Distance Learning Online Course of 12 Lessons
Prepare for a rewarding career as a valued member of the physical therapy team while learning all about the human body, specific disorders, and the way physical therapists treat these disorders. We’ll begin by exploring the history of physical therapy and the relationships between physical therapists, physical therapist assistants, and physical therapy aides. You’ll get training on how to communicate effectively with other health care professionals and patients. You’ll also come to understand the medical documentation that physical therapists use and principles of ethics and law that affect the PT aide.
Physical therapists often use words and terms that may be unfamiliar to you, so we’ll devote some time to learning much of the language of PT. We’ll then spend two lessons studying the body’s 11 organ systems. You’ll learn the names of the organs in each system, their main functions, and some common disorders.
Health care professionals must take extra care to avoid the spread of infection, so we’ll go over that important subject. Along with infection control, you’ll learn proper body mechanics and how to safely move patients. We’ll also cover the normal gait cycle, and you’ll learn how to help patients walk with assistive devices like walkers, crutches, and canes.
Physical therapists use physical agents like heat, cold, ultrasound, and electricity to treat many of their patients, so we’ll explore these agents. You’ll learn when PTs use them and important precautions. We’ll move on to a discussion of exercise, and we’ll spend a lesson studying the principles of strengthening, aerobic, and range-of-motion exercises.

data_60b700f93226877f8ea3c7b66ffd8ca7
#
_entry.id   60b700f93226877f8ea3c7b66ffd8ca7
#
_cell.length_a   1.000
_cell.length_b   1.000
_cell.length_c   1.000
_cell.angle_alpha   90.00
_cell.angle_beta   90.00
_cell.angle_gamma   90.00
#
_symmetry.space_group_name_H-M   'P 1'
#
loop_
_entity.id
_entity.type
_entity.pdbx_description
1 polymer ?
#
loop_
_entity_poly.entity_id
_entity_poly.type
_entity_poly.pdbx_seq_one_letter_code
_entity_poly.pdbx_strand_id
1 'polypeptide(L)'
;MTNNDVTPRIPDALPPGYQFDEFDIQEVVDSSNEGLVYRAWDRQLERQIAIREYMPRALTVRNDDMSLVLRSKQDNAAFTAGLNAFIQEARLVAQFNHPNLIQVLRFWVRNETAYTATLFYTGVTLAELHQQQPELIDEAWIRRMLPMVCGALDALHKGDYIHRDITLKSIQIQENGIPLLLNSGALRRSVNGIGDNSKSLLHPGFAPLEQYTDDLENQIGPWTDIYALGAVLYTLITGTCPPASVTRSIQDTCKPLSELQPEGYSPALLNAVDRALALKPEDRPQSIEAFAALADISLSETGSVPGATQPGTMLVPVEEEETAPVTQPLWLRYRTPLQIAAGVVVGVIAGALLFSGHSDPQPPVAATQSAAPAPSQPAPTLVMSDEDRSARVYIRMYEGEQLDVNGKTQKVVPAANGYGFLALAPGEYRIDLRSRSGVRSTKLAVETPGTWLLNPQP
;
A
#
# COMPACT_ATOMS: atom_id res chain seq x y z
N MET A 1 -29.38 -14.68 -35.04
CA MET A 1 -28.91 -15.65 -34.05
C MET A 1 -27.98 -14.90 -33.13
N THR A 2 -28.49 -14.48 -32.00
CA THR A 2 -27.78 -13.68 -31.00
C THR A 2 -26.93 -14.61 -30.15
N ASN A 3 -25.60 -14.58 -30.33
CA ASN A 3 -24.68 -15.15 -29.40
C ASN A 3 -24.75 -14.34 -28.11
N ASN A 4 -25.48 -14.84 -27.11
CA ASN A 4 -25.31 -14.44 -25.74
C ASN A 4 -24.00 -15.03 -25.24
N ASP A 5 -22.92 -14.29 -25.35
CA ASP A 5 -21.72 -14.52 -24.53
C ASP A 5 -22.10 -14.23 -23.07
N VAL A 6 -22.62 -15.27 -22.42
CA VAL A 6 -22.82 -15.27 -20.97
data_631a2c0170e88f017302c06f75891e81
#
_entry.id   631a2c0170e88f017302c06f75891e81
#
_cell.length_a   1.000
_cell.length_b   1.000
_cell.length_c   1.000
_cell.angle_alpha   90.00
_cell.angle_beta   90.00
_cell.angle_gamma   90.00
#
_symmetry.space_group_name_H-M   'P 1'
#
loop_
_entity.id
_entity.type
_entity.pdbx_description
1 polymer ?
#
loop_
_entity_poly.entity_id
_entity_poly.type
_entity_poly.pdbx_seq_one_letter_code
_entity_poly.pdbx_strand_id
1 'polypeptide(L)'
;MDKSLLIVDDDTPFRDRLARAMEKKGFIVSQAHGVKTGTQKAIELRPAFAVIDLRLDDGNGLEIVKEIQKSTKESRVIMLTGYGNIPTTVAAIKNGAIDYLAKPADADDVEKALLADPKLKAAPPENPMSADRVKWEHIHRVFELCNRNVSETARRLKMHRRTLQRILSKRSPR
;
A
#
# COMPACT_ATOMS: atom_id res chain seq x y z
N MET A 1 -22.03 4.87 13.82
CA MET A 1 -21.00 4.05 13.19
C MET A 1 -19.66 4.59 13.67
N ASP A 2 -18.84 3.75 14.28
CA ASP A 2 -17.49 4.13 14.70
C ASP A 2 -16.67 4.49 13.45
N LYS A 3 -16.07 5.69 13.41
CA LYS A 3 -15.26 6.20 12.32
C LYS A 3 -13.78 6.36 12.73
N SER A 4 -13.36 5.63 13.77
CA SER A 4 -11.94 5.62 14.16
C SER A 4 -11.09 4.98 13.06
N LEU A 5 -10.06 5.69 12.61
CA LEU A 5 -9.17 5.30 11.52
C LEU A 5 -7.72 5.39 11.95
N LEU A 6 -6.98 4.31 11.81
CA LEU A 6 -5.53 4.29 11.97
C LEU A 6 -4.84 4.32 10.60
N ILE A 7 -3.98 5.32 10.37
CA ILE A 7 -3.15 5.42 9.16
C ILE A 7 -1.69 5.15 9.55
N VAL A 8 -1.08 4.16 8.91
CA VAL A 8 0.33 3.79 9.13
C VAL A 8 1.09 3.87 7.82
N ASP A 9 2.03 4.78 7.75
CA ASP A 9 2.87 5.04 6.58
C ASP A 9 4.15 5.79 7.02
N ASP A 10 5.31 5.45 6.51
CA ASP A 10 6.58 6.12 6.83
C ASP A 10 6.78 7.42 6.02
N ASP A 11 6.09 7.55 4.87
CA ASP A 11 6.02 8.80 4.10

Holly Trimble has a bachelor’s degree in physical therapy from the University of Colorado and a master’s degree in pediatric physical therapy from Boston University. She completed an additional 15 credit hours in education at the doctoral level. She taught math and science to sixth-graders for several years at a private school, and also worked as a private tutor for children with learning disabilities. She has lectured on health-related topics to all age groups, from school-age children to adults, and has been a guest speaker at colleges and universities including Wellesley College, Boston College, MIT, and Boston University. She is also an adjunct professor, teaching college-level anatomy and physiology courses online and in the classroom.
This course run for six weeks, with a two-week grace period at the end. Two lessons are released each week for the six-week duration of the course. You do not have to be present when the lesson is released, but you must complete each lesson within two weeks of its release.